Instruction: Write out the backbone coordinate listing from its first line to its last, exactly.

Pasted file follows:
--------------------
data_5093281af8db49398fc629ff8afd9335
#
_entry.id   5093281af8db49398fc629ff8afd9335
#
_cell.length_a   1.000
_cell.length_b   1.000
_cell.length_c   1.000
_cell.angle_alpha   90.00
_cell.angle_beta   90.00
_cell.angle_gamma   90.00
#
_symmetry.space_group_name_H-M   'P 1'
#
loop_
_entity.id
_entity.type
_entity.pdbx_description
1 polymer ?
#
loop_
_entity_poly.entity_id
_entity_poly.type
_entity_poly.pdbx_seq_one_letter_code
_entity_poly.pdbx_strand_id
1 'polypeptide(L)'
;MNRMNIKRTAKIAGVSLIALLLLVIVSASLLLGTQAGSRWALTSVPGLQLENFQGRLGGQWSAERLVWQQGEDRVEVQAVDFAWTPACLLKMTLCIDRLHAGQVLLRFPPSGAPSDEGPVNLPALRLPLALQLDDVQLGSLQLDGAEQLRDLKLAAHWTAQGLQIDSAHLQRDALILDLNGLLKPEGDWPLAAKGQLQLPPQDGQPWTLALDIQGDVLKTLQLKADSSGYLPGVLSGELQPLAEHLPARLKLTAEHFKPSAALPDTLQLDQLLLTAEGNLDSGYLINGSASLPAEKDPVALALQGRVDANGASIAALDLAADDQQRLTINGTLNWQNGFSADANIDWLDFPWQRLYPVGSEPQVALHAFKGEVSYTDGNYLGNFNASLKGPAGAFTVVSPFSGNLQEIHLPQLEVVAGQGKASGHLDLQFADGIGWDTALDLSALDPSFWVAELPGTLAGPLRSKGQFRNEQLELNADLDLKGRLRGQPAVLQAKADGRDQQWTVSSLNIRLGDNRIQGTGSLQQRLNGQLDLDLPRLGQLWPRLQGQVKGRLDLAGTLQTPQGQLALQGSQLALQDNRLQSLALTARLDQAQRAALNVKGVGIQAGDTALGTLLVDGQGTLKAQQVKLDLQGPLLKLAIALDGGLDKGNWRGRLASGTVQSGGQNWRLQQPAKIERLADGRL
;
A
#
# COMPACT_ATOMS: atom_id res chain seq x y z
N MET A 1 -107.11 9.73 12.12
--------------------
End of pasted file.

data_5093281af8db49398fc629ff8afd9335
#
_entry.id   5093281af8db49398fc629ff8afd9335
#
_cell.length_a   1.000
_cell.length_b   1.000
_cell.length_c   1.000
_cell.angle_alpha   90.00
_cell.angle_beta   90.00
_cell.angle_gamma   90.00
#
_symmetry.space_group_name_H-M   'P 1'
#
loop_
_entity.id
_entity.type
_entity.pdbx_description
1 polymer ?
#
loop_
_entity_poly.entity_id
_entity_poly.type
_entity_poly.pdbx_seq_one_letter_code
_entity_poly.pdbx_strand_id
1 'polypeptide(L)'
;MNRMNIKRTAKIAGVSLIALLLLVIVSASLLLGTQAGSRWALTSVPGLQLENFQGRLGGQWSAERLVWQQGEDRVEVQAVDFAWTPACLLKMTLCIDRLHAGQVLLRFPPSGAPSDEGPVNLPALRLPLALQLDDVQLGSLQLDGAEQLRDLKLAAHWTAQGLQIDSAHLQRDALILDLNGLLKPEGDWPLAAKGQLQLPPQDGQPWTLALDIQGDVLKTLQLKADSSGYLPGVLSGELQPLAEHLPARLKLTAEHFKPSAALPDTLQLDQLLLTAEGNLDSGYLINGSASLPAEKDPVALALQGRVDANGASIAALDLAADDQQRLTINGTLNWQNGFSADANIDWLDFPWQRLYPVGSEPQVALHAFKGEVSYTDGNYLGNFNASLKGPAGAFTVVSPFSGNLQEIHLPQLEVVAGQGKASGHLDLQFADGIGWDTALDLSALDPSFWVAELPGTLAGPLRSKGQFRNEQLELNADLDLKGRLRGQPAVLQAKADGRDQQWTVSSLNIRLGDNRIQGTGSLQQRLNGQLDLDLPRLGQLWPRLQGQVKGRLDLAGTLQTPQGQLALQGSQLALQDNRLQSLALTARLDQAQRAALNVKGVGIQAGDTALGTLLVDGQGTLKAQQVKLDLQGPLLKLAIALDGGLDKGNWRGRLASGTVQSGGQNWRLQQPAKIERLADGRL
;
A
#
# COMPACT_ATOMS: atom_id res chain seq x y z
N MET A 1 -107.11 9.73 12.12